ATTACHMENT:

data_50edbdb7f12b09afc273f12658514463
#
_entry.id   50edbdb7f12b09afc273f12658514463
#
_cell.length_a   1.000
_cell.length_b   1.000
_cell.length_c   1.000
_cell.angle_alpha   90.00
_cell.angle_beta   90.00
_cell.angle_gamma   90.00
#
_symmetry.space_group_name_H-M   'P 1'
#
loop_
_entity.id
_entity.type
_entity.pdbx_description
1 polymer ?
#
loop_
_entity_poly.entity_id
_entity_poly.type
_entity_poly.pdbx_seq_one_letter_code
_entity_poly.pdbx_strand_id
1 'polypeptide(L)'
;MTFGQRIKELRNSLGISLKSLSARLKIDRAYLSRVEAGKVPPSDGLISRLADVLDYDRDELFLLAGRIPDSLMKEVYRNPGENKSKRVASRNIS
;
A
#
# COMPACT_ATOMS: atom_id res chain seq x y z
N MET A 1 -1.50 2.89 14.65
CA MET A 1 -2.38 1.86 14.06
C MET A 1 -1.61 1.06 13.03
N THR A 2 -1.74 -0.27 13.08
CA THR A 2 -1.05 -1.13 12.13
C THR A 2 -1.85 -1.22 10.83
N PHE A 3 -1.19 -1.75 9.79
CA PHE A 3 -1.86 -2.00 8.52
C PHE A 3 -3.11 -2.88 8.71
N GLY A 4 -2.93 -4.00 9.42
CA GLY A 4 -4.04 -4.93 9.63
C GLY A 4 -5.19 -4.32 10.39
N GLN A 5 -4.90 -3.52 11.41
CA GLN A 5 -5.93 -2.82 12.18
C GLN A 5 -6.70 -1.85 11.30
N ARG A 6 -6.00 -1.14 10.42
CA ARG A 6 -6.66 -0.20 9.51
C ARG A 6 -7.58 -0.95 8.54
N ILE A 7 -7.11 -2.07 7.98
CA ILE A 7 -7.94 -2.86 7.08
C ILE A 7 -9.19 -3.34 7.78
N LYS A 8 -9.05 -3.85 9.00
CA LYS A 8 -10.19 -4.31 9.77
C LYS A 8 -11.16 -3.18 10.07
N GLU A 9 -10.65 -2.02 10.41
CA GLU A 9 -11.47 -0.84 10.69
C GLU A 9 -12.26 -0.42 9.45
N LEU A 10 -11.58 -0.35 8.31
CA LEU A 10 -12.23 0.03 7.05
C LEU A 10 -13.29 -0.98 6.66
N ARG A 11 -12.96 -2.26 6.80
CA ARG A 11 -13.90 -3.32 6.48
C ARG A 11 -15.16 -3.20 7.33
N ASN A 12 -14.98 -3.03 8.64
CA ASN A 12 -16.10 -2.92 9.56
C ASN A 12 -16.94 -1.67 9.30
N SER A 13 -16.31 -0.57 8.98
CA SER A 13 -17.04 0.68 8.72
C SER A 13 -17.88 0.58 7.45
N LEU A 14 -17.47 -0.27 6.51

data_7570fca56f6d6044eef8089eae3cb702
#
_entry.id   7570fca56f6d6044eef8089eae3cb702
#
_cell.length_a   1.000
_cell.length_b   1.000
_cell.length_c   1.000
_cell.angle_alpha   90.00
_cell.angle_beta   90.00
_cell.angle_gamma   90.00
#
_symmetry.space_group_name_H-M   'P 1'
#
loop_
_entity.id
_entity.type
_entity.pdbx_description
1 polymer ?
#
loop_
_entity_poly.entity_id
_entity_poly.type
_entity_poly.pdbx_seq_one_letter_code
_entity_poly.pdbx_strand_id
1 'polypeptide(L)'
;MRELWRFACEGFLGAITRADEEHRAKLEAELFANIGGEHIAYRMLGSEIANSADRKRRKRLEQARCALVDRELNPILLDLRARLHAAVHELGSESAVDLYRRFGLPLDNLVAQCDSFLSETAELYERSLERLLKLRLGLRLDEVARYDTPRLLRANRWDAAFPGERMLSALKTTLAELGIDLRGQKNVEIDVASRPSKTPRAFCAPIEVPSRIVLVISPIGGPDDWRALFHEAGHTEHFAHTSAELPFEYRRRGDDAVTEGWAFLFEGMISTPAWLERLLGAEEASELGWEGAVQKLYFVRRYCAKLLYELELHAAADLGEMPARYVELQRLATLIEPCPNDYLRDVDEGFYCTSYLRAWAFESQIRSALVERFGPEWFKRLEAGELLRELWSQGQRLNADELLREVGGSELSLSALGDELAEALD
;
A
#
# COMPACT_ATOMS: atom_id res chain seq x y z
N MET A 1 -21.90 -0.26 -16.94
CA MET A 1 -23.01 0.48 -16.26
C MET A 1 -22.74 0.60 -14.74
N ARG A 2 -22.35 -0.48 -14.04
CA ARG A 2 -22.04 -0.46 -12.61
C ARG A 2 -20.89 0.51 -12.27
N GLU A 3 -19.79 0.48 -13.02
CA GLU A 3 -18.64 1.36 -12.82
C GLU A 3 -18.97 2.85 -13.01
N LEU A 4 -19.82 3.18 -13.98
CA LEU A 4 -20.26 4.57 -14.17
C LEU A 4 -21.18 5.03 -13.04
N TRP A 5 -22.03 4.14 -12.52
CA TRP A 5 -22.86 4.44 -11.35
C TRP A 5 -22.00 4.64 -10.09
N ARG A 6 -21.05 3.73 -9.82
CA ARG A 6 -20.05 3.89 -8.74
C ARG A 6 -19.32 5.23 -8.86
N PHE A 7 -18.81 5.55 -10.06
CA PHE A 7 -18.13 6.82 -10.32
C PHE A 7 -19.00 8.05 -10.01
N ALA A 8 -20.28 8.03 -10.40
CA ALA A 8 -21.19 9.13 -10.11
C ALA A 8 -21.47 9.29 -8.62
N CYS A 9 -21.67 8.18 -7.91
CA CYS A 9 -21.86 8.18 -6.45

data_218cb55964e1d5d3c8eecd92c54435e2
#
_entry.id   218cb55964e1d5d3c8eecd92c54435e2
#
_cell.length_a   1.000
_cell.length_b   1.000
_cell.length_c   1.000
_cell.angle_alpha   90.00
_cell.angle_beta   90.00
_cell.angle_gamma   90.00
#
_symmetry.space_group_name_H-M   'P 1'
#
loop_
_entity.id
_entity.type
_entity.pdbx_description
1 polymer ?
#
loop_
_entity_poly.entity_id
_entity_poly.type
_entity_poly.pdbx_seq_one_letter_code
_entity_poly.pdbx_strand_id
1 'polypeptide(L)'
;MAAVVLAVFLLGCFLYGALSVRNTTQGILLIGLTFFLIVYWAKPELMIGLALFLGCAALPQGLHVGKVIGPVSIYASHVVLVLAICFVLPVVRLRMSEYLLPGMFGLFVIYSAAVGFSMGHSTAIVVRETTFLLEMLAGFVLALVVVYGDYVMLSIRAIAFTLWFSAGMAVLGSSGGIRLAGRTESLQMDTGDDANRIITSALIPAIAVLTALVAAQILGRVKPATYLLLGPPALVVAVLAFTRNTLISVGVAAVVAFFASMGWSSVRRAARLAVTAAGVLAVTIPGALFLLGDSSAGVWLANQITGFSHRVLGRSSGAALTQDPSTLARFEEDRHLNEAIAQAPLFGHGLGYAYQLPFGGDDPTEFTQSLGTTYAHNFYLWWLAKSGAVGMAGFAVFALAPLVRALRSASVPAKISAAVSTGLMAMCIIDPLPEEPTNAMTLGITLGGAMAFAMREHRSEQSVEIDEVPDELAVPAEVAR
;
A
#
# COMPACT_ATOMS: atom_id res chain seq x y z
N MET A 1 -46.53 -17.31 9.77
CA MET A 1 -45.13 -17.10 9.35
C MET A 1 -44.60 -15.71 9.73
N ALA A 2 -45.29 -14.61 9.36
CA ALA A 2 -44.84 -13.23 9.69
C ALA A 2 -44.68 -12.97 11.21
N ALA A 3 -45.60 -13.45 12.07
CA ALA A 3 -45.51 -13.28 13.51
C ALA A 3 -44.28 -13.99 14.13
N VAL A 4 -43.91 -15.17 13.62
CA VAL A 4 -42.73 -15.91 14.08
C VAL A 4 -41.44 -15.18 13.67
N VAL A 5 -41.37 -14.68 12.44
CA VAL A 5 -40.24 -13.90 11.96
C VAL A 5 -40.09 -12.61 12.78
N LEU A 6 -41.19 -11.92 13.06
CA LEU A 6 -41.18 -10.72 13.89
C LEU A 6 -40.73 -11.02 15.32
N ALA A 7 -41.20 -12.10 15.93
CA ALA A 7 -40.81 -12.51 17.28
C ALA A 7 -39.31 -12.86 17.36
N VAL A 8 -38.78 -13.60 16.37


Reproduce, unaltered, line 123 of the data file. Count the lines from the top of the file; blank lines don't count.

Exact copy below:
CA ALA A 8 -21.19 9.13 -10.11